It’s just about Labor Day weekend and today we have one cocktail that I’ve really labored over. In fact, if you’ve been paying very close attention, you’ve been following us through two different versions of an old and, I think, under-appreciated pre-prohibition era drink named after a social club of rich guys from Philadelphia with, I gather, pretty decent taste in beverages.
In the way of nearly all trilogies, today’s drink brings us full circle. I started this series out by musing how a Gibson differed from a Martini only in terms of a garnish, switching out the usual lemon twist or olive in favor of a cocktail onion. The Clover Leaf differs from the Clover Club only in that it includes an actual leaf as a garnish, but not — and I’m sure this is for very good reason — an actual Clover Leaf. This recipe, however, does contain other alterations in the recipe from prior weeks, but I’ll explain about that on the flip side.
The Clover Leaf
1 1/2-2 ounces gin
1/2-3/4 ounce fresh lemon or lime juice
1/4 ounce grenadine (or raspberry syrup…but never with lime juice!)
1 egg white
1 sprig of fresh mint
Once again, combine all the ingredients in a cocktail shaker and “dry shake” the drink without adding any ice to emulsify the egg white good and proper. Then, add plenty of ice and shake very vigorously. Then, of course, you strain the resulting beverage into a chilled cocktail glass. Add the fresh mint sprig. I’ll let you come up with your own toast this time.
You might recall from a couple of weeks back that I found Robert Hess’s recipe from The Essential Cocktail Guide a bit much for my tart-sensitive taste buds, even with all that wonderfully frothy egg white. This week, however, I noticed that some recipes I was seeing online called for a full two ounces of gin instead of the 1.5 ounces I’ve been calling for. As the Clover Club is a relatively mild drink, with just one type of booze included in an entirely reasonable amounts, and as I had finally finished my enormous bottle of 94 proof Beefeater Gin and had switched to merely 86 proof Bombay Dry, it seemed to make sense to try the Clover Leaf with a tiny bit more gin.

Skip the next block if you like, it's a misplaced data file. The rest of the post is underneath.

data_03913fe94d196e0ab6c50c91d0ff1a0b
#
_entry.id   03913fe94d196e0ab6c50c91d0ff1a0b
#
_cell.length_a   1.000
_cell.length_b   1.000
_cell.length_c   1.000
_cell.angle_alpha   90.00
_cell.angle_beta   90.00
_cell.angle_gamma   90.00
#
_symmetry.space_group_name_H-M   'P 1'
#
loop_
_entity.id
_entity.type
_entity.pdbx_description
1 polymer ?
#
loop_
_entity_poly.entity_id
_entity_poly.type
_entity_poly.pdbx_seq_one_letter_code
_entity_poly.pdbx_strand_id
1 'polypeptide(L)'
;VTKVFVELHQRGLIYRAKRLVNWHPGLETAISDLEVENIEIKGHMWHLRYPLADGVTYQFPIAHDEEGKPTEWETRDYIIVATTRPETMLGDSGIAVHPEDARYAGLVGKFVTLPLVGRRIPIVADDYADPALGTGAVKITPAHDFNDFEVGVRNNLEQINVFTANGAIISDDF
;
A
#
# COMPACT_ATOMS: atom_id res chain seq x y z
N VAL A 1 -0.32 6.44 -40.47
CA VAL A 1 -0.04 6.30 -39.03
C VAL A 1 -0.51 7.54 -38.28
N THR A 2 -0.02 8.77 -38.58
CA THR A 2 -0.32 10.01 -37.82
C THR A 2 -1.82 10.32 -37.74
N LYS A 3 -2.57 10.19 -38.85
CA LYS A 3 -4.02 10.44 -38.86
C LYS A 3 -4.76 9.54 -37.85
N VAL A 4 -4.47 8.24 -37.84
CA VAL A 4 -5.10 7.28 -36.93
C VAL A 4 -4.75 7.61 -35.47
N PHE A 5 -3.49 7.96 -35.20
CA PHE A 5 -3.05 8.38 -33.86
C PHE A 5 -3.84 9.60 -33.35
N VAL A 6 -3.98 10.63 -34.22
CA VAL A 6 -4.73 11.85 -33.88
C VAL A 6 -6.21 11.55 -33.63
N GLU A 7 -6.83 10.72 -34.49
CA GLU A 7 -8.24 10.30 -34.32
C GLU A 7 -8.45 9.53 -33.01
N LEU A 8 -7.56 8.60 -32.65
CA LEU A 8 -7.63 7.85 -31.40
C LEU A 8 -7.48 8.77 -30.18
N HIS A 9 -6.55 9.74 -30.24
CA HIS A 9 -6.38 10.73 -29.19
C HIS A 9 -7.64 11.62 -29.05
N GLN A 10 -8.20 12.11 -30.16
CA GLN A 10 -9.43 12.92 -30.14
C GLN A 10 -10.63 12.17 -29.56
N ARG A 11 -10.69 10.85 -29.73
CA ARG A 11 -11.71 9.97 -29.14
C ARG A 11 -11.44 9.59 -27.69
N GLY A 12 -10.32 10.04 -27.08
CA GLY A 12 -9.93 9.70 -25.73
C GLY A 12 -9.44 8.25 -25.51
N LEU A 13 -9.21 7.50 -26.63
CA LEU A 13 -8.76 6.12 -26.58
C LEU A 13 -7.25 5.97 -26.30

What I found was that the slightly increased booze cut the tartness level just enough that using the full 3/4 ounce of lemon juice was now not only acceptable, but kind of delightful. In fact, while the vast majority of the Clover Clubs and Clover Leafs I’ve made using both grenadine and Torani raspberry syrup have also been delightful, the last one I made, using 3/4 ounce lemon juice and raspberry syrup, might well have been the best of them all.
A couple of additional notes on ingredients: I used Master of Mixes grenadine, which contains the oh-so-hated high fructose corn syrup but also has, we’re told, real cherry and (the key ingredient) pomegranate juice. I haven’t tried the other mass market brands like Rose’s, but I have a feeling that the more real pomegranate juice, the better and, as far as I can tell, they don’t have any actual juice at all. Feel free to spend a bit more on a more upscale grenadine or go crazy and make your own — it’s your delicious funeral. Also, a quick caveat emptor as I was just Googling around and found the Master of Mixes product for the criminally inflated price of $23.00 and above at some places online. I paid, I’m pretty sure, $3.99 or less or so at BevMo for mine.
Finally, it occurs to me that I haven’t really discussed the effect of the name-changing garnish in the Clover Leaf, that sprig of mint. I have to say that, even though I was using literally the freshest possible mint — no thanks to me, there’s some growing in the backyard of the Drink of the Week ‘Plex — it really didn’t alter the flavor of the beverage very much, give or take some nice minty fragrance. On the other hand, it sure did make the drink look pretty.